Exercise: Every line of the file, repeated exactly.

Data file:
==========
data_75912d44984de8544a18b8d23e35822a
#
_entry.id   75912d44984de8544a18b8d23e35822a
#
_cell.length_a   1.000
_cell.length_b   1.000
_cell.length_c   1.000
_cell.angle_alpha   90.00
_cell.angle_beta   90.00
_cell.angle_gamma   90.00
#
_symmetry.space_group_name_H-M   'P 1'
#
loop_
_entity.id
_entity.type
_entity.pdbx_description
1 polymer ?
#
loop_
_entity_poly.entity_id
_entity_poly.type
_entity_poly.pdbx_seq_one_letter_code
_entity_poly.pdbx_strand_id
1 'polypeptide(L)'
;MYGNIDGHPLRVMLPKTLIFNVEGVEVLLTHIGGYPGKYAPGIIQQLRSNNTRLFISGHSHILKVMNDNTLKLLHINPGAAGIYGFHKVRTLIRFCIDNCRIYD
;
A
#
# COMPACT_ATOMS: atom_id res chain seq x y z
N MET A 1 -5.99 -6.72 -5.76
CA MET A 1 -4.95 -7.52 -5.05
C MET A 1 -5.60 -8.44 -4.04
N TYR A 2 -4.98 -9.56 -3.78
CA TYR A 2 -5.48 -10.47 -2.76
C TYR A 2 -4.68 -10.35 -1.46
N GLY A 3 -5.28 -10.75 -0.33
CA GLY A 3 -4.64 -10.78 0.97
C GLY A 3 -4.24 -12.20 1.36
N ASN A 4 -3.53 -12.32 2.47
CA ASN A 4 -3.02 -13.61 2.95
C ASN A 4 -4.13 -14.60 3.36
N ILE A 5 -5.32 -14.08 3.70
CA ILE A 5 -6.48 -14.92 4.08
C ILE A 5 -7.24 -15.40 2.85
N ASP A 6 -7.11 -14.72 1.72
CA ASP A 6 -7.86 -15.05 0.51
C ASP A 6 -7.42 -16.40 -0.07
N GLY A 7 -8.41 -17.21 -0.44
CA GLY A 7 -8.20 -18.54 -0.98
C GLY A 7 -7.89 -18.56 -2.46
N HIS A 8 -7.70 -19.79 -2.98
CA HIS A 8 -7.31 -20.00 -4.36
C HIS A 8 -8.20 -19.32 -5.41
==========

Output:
data_75912d44984de8544a18b8d23e35822a
#
_entry.id   75912d44984de8544a18b8d23e35822a
#
_cell.length_a   1.000
_cell.length_b   1.000
_cell.length_c   1.000
_cell.angle_alpha   90.00
_cell.angle_beta   90.00
_cell.angle_gamma   90.00
#
_symmetry.space_group_name_H-M   'P 1'
#
loop_
_entity.id
_entity.type
_entity.pdbx_description
1 polymer ?
#
loop_
_entity_poly.entity_id
_entity_poly.type
_entity_poly.pdbx_seq_one_letter_code
_entity_poly.pdbx_strand_id
1 'polypeptide(L)'
;MYGNIDGHPLRVMLPKTLIFNVEGVEVLLTHIGGYPGKYAPGIIQQLRSNNTRLFISGHSHILKVMNDNTLKLLHINPGAAGIYGFHKVRTLIRFCIDNCRIYD
;
A
#
# COMPACT_ATOMS: atom_id res chain seq x y z
N MET A 1 -5.99 -6.72 -5.76
CA MET A 1 -4.95 -7.52 -5.05
C MET A 1 -5.60 -8.44 -4.04
N TYR A 2 -4.98 -9.56 -3.78
CA TYR A 2 -5.48 -10.47 -2.76
C TYR A 2 -4.68 -10.35 -1.46
N GLY A 3 -5.28 -10.75 -0.33
CA GLY A 3 -4.64 -10.78 0.97
C GLY A 3 -4.24 -12.20 1.36
N ASN A 4 -3.53 -12.32 2.47
CA ASN A 4 -3.02 -13.61 2.95
C ASN A 4 -4.13 -14.60 3.36
N ILE A 5 -5.32 -14.08 3.70
CA ILE A 5 -6.48 -14.92 4.08
C ILE A 5 -7.24 -15.40 2.85
N ASP A 6 -7.11 -14.72 1.72
CA ASP A 6 -7.86 -15.05 0.51
C ASP A 6 -7.42 -16.40 -0.07
N GLY A 7 -8.41 -17.21 -0.44
CA GLY A 7 -8.20 -18.54 -0.98
C GLY A 7 -7.89 -18.56 -2.46
N HIS A 8 -7.70 -19.79 -2.98
CA HIS A 8 -7.31 -20.00 -4.36
C HIS A 8 -8.20 -19.32 -5.41